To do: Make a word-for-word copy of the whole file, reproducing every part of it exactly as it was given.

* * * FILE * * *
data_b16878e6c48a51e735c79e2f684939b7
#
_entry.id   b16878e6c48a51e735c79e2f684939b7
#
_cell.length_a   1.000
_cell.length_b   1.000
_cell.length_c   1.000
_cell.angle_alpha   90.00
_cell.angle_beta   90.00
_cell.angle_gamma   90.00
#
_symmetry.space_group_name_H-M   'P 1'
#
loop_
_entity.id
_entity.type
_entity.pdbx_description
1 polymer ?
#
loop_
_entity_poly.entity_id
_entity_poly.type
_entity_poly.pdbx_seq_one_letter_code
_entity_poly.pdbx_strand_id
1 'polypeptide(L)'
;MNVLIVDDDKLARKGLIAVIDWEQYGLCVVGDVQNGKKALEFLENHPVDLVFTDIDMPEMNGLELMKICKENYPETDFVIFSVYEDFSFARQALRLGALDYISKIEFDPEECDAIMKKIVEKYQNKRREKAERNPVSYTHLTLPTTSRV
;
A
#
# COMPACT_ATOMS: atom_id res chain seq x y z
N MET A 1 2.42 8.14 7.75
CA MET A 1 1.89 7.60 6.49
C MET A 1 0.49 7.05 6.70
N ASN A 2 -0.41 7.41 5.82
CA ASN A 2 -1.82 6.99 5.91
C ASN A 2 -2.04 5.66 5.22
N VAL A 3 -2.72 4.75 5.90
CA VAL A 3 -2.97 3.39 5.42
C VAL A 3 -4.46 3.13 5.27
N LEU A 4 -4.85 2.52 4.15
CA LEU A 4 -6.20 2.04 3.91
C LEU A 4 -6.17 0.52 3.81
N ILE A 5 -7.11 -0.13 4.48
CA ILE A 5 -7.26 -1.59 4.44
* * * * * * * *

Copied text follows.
data_b16878e6c48a51e735c79e2f684939b7
#
_entry.id   b16878e6c48a51e735c79e2f684939b7
#
_cell.length_a   1.000
_cell.length_b   1.000
_cell.length_c   1.000
_cell.angle_alpha   90.00
_cell.angle_beta   90.00
_cell.angle_gamma   90.00
#
_symmetry.space_group_name_H-M   'P 1'
#
loop_
_entity.id
_entity.type
_entity.pdbx_description
1 polymer ?
#
loop_
_entity_poly.entity_id
_entity_poly.type
_entity_poly.pdbx_seq_one_letter_code
_entity_poly.pdbx_strand_id
1 'polypeptide(L)'
;MNVLIVDDDKLARKGLIAVIDWEQYGLCVVGDVQNGKKALEFLENHPVDLVFTDIDMPEMNGLELMKICKENYPETDFVIFSVYEDFSFARQALRLGALDYISKIEFDPEECDAIMKKIVEKYQNKRREKAERNPVSYTHLTLPTTSRV
;
A
#
# COMPACT_ATOMS: atom_id res chain seq x y z
N MET A 1 2.42 8.14 7.75
CA MET A 1 1.89 7.60 6.49
C MET A 1 0.49 7.05 6.70
N ASN A 2 -0.41 7.41 5.82
CA ASN A 2 -1.82 6.99 5.91
C ASN A 2 -2.04 5.66 5.22
N VAL A 3 -2.72 4.75 5.90
CA VAL A 3 -2.97 3.39 5.42
C VAL A 3 -4.46 3.13 5.27
N LEU A 4 -4.85 2.52 4.15
CA LEU A 4 -6.20 2.04 3.91
C LEU A 4 -6.17 0.52 3.81
N ILE A 5 -7.11 -0.13 4.48
CA ILE A 5 -7.26 -1.59 4.44